Frequently Asked Questions

Do I have to be a member of a political party?

No, you can be nominated and elected as an independent councillor.

How much time would I have to commit to the role?

This varies depending on the amount of council, ward and political party business that applies to you. Council meetings are generally held during the working day and can last several hours.

Can I be employed and also be a councillor?

Yes, although it will be up to you to balance your workload to ensure you are able to fulfil your responsibilities and commitments as a councillor. It is important that you discuss the issue with your employer.

If you hold any paid office or employment or other place of profit in the gift or disposal of the council, you may stand for election to the council (unless you hold a politically restricted post). However, if you are elected, you will have to resign from your job if you want to take up your seat. Your resignation will take immediate effect regardless of any notice period previously specified.

Will my employer have to release me for council duty?

Employers are required under the Employment Rights Act 1996 to provide reasonable time off for public duties, but you should discuss this with your employer. However, you should note that there is no legal requirement for an employer to pay a councillor for the time they take off to carry out their councillor role.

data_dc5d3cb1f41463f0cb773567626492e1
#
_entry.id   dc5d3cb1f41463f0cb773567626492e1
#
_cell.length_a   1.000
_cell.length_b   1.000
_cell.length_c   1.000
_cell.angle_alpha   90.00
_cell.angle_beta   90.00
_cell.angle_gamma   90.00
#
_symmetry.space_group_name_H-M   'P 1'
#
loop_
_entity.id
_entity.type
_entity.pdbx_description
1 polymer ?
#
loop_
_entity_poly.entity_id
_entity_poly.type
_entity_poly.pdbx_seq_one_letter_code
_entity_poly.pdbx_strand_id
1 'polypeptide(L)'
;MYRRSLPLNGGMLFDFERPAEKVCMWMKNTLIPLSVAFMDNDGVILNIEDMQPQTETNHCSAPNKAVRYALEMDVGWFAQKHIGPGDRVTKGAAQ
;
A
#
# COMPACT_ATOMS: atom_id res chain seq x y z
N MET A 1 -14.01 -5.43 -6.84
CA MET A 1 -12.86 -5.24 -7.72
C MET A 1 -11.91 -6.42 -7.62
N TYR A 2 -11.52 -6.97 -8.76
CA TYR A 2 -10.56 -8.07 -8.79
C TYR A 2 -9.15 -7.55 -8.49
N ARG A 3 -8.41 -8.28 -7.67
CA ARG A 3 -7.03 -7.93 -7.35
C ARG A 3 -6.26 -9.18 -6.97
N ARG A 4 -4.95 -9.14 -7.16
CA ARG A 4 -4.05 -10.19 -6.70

Where and when are council meetings held?

Meetings of the Council and its committees are ordinarily held in the Town & County Hall, Forfar. However, during the pandemic meetings have moved to taking place online with councillors working from home.  The future of this approach is currently under discussion.   Although you may have to attend meetings out with Angus on Council business. Meetings of the main committees are held over a six-week cycle. There is a timetable of meetings on the Angus Council website. 

Do councillors get paid, and can they claim expenses?

Councillors are paid an annual salary and are entitled to claim for expenses related to the undertaking of council business.

Will I be provided with equipment?

All councillors will receive a laptop computer and work telephone if required. Angus Council works digitally as much as possible and is an Agile organisation.

Contact Us

If you have any queries about standing for election, please contact the Election team:


Phone: 01307 491985

If you have any queries about being a councillor, please get in touch:


Phone: 01307 492614